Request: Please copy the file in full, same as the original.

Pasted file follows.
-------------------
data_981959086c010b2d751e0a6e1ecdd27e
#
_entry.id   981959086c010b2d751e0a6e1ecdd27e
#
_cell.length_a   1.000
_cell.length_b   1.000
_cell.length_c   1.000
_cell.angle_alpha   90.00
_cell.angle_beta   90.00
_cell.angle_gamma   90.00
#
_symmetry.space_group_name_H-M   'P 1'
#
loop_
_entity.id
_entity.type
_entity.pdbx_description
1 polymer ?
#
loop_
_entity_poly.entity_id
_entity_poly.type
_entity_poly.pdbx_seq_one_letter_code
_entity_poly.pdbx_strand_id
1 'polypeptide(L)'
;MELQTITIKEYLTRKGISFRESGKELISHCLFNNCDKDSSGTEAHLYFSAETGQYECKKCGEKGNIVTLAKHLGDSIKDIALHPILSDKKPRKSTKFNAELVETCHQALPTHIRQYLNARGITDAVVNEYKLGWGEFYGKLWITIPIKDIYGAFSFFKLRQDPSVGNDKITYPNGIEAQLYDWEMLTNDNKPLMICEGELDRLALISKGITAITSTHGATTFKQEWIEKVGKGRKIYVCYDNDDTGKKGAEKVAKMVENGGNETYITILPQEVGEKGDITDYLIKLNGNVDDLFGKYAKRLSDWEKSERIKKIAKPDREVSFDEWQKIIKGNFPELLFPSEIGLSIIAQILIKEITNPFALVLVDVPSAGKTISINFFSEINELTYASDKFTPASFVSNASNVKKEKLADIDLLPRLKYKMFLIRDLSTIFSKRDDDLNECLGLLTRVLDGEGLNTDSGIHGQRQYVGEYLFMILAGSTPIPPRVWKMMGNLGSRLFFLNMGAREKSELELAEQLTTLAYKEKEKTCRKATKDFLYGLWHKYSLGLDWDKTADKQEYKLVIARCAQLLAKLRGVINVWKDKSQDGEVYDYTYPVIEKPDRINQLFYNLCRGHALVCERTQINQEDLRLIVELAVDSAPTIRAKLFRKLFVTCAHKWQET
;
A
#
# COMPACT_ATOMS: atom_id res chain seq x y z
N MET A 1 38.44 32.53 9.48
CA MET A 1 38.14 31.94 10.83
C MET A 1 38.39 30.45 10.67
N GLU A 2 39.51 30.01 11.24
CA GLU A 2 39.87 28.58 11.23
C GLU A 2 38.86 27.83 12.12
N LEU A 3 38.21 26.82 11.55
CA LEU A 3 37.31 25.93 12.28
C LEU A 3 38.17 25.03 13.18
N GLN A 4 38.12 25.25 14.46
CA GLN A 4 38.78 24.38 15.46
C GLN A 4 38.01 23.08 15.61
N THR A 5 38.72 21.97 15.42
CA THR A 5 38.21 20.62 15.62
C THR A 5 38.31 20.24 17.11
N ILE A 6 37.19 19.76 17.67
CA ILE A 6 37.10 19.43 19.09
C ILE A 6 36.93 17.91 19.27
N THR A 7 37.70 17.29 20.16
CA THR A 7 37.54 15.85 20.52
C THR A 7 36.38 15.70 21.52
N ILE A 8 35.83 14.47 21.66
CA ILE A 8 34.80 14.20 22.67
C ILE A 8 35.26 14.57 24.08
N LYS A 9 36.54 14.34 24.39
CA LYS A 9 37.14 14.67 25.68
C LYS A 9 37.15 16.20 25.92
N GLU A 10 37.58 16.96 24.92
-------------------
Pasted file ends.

data_981959086c010b2d751e0a6e1ecdd27e
#
_entry.id   981959086c010b2d751e0a6e1ecdd27e
#
_cell.length_a   1.000
_cell.length_b   1.000
_cell.length_c   1.000
_cell.angle_alpha   90.00
_cell.angle_beta   90.00
_cell.angle_gamma   90.00
#
_symmetry.space_group_name_H-M   'P 1'
#
loop_
_entity.id
_entity.type
_entity.pdbx_description
1 polymer ?
#
loop_
_entity_poly.entity_id
_entity_poly.type
_entity_poly.pdbx_seq_one_letter_code
_entity_poly.pdbx_strand_id
1 'polypeptide(L)'
;MELQTITIKEYLTRKGISFRESGKELISHCLFNNCDKDSSGTEAHLYFSAETGQYECKKCGEKGNIVTLAKHLGDSIKDIALHPILSDKKPRKSTKFNAELVETCHQALPTHIRQYLNARGITDAVVNEYKLGWGEFYGKLWITIPIKDIYGAFSFFKLRQDPSVGNDKITYPNGIEAQLYDWEMLTNDNKPLMICEGELDRLALISKGITAITSTHGATTFKQEWIEKVGKGRKIYVCYDNDDTGKKGAEKVAKMVENGGNETYITILPQEVGEKGDITDYLIKLNGNVDDLFGKYAKRLSDWEKSERIKKIAKPDREVSFDEWQKIIKGNFPELLFPSEIGLSIIAQILIKEITNPFALVLVDVPSAGKTISINFFSEINELTYASDKFTPASFVSNASNVKKEKLADIDLLPRLKYKMFLIRDLSTIFSKRDDDLNECLGLLTRVLDGEGLNTDSGIHGQRQYVGEYLFMILAGSTPIPPRVWKMMGNLGSRLFFLNMGAREKSELELAEQLTTLAYKEKEKTCRKATKDFLYGLWHKYSLGLDWDKTADKQEYKLVIARCAQLLAKLRGVINVWKDKSQDGEVYDYTYPVIEKPDRINQLFYNLCRGHALVCERTQINQEDLRLIVELAVDSAPTIRAKLFRKLFVTCAHKWQET
;
A
#
# COMPACT_ATOMS: atom_id res chain seq x y z
N MET A 1 38.44 32.53 9.48
CA MET A 1 38.14 31.94 10.83
C MET A 1 38.39 30.45 10.67
N GLU A 2 39.51 30.01 11.24
CA GLU A 2 39.87 28.58 11.23
C GLU A 2 38.86 27.83 12.12
N LEU A 3 38.21 26.82 11.55
CA LEU A 3 37.31 25.93 12.28
C LEU A 3 38.17 25.03 13.18
N GLN A 4 38.12 25.25 14.46
CA GLN A 4 38.78 24.38 15.46
C GLN A 4 38.01 23.08 15.61
N THR A 5 38.72 21.97 15.42
CA THR A 5 38.21 20.62 15.62
C THR A 5 38.31 20.24 17.11
N ILE A 6 37.19 19.76 17.67
CA ILE A 6 37.10 19.43 19.09
C ILE A 6 36.93 17.91 19.27
N THR A 7 37.70 17.29 20.16
CA THR A 7 37.54 15.85 20.52
C THR A 7 36.38 15.70 21.52
N ILE A 8 35.83 14.47 21.66
CA ILE A 8 34.80 14.20 22.67
C ILE A 8 35.26 14.57 24.08
N LYS A 9 36.54 14.34 24.39
CA LYS A 9 37.14 14.67 25.68
C LYS A 9 37.15 16.20 25.92
N GLU A 10 37.58 16.96 24.92